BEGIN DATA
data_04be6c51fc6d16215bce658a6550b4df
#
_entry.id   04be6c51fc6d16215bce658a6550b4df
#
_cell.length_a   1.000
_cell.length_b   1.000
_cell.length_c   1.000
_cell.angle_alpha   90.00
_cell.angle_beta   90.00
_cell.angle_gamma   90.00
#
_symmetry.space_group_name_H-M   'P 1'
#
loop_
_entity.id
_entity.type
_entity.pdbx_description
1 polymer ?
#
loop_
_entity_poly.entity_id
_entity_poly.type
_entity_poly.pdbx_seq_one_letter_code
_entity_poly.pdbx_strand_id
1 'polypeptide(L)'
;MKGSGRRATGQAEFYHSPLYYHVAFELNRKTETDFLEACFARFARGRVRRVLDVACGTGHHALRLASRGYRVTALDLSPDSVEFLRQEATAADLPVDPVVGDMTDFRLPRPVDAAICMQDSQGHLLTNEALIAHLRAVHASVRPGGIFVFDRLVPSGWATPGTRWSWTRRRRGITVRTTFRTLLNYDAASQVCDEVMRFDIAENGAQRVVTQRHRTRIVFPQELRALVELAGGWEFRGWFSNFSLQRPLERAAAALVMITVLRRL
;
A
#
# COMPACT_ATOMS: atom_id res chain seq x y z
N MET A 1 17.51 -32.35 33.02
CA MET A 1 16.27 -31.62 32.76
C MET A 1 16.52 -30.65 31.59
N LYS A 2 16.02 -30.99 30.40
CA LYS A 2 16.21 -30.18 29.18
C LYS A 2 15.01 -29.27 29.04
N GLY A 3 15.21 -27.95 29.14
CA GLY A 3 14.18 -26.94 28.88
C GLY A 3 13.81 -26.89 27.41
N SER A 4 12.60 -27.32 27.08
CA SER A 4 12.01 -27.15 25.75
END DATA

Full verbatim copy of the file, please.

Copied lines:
data_04be6c51fc6d16215bce658a6550b4df
#
_entry.id   04be6c51fc6d16215bce658a6550b4df
#
_cell.length_a   1.000
_cell.length_b   1.000
_cell.length_c   1.000
_cell.angle_alpha   90.00
_cell.angle_beta   90.00
_cell.angle_gamma   90.00
#
_symmetry.space_group_name_H-M   'P 1'
#
loop_
_entity.id
_entity.type
_entity.pdbx_description
1 polymer ?
#
loop_
_entity_poly.entity_id
_entity_poly.type
_entity_poly.pdbx_seq_one_letter_code
_entity_poly.pdbx_strand_id
1 'polypeptide(L)'
;MKGSGRRATGQAEFYHSPLYYHVAFELNRKTETDFLEACFARFARGRVRRVLDVACGTGHHALRLASRGYRVTALDLSPDSVEFLRQEATAADLPVDPVVGDMTDFRLPRPVDAAICMQDSQGHLLTNEALIAHLRAVHASVRPGGIFVFDRLVPSGWATPGTRWSWTRRRRGITVRTTFRTLLNYDAASQVCDEVMRFDIAENGAQRVVTQRHRTRIVFPQELRALVELAGGWEFRGWFSNFSLQRPLERAAAALVMITVLRRL
;
A
#
# COMPACT_ATOMS: atom_id res chain seq x y z
N MET A 1 17.51 -32.35 33.02
CA MET A 1 16.27 -31.62 32.76
C MET A 1 16.52 -30.65 31.59
N LYS A 2 16.02 -30.99 30.40
CA LYS A 2 16.21 -30.18 29.18
C LYS A 2 15.01 -29.27 29.04
N GLY A 3 15.21 -27.95 29.14
CA GLY A 3 14.18 -26.94 28.88
C GLY A 3 13.81 -26.89 27.41
N SER A 4 12.60 -27.32 27.08
CA SER A 4 12.01 -27.15 25.75